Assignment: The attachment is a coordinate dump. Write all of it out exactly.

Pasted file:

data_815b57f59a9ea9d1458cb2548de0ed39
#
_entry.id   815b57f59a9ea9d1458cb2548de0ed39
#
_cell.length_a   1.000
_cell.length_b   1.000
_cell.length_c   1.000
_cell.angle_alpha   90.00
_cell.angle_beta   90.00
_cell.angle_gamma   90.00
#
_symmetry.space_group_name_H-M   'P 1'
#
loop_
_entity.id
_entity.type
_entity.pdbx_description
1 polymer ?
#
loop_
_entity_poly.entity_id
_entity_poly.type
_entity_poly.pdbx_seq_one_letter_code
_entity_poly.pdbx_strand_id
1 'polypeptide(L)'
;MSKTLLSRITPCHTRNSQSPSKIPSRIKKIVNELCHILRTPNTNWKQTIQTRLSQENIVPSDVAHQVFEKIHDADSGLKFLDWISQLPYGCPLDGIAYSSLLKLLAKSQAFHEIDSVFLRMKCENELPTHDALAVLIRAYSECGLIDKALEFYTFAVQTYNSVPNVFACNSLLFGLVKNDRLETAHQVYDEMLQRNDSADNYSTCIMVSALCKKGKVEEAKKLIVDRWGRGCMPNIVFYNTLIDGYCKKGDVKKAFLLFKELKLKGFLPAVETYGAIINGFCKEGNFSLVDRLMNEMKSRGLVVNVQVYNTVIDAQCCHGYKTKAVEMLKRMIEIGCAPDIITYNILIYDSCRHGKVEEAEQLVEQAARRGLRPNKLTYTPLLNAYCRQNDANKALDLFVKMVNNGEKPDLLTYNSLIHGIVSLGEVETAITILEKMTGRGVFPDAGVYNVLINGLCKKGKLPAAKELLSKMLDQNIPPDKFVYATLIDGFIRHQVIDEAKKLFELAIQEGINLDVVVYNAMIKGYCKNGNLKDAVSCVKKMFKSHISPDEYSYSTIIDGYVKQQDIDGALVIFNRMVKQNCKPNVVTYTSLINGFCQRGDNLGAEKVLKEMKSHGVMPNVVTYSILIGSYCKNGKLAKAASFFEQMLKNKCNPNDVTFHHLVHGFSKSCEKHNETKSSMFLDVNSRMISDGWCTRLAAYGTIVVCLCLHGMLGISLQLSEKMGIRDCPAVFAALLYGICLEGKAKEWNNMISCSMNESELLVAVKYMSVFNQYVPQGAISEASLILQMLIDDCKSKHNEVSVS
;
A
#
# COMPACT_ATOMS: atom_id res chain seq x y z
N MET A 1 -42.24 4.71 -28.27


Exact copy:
data_815b57f59a9ea9d1458cb2548de0ed39
#
_entry.id   815b57f59a9ea9d1458cb2548de0ed39
#
_cell.length_a   1.000
_cell.length_b   1.000
_cell.length_c   1.000
_cell.angle_alpha   90.00
_cell.angle_beta   90.00
_cell.angle_gamma   90.00
#
_symmetry.space_group_name_H-M   'P 1'
#
loop_
_entity.id
_entity.type
_entity.pdbx_description
1 polymer ?
#
loop_
_entity_poly.entity_id
_entity_poly.type
_entity_poly.pdbx_seq_one_letter_code
_entity_poly.pdbx_strand_id
1 'polypeptide(L)'
;MSKTLLSRITPCHTRNSQSPSKIPSRIKKIVNELCHILRTPNTNWKQTIQTRLSQENIVPSDVAHQVFEKIHDADSGLKFLDWISQLPYGCPLDGIAYSSLLKLLAKSQAFHEIDSVFLRMKCENELPTHDALAVLIRAYSECGLIDKALEFYTFAVQTYNSVPNVFACNSLLFGLVKNDRLETAHQVYDEMLQRNDSADNYSTCIMVSALCKKGKVEEAKKLIVDRWGRGCMPNIVFYNTLIDGYCKKGDVKKAFLLFKELKLKGFLPAVETYGAIINGFCKEGNFSLVDRLMNEMKSRGLVVNVQVYNTVIDAQCCHGYKTKAVEMLKRMIEIGCAPDIITYNILIYDSCRHGKVEEAEQLVEQAARRGLRPNKLTYTPLLNAYCRQNDANKALDLFVKMVNNGEKPDLLTYNSLIHGIVSLGEVETAITILEKMTGRGVFPDAGVYNVLINGLCKKGKLPAAKELLSKMLDQNIPPDKFVYATLIDGFIRHQVIDEAKKLFELAIQEGINLDVVVYNAMIKGYCKNGNLKDAVSCVKKMFKSHISPDEYSYSTIIDGYVKQQDIDGALVIFNRMVKQNCKPNVVTYTSLINGFCQRGDNLGAEKVLKEMKSHGVMPNVVTYSILIGSYCKNGKLAKAASFFEQMLKNKCNPNDVTFHHLVHGFSKSCEKHNETKSSMFLDVNSRMISDGWCTRLAAYGTIVVCLCLHGMLGISLQLSEKMGIRDCPAVFAALLYGICLEGKAKEWNNMISCSMNESELLVAVKYMSVFNQYVPQGAISEASLILQMLIDDCKSKHNEVSVS
;
A
#
# COMPACT_ATOMS: atom_id res chain seq x y z
N MET A 1 -42.24 4.71 -28.27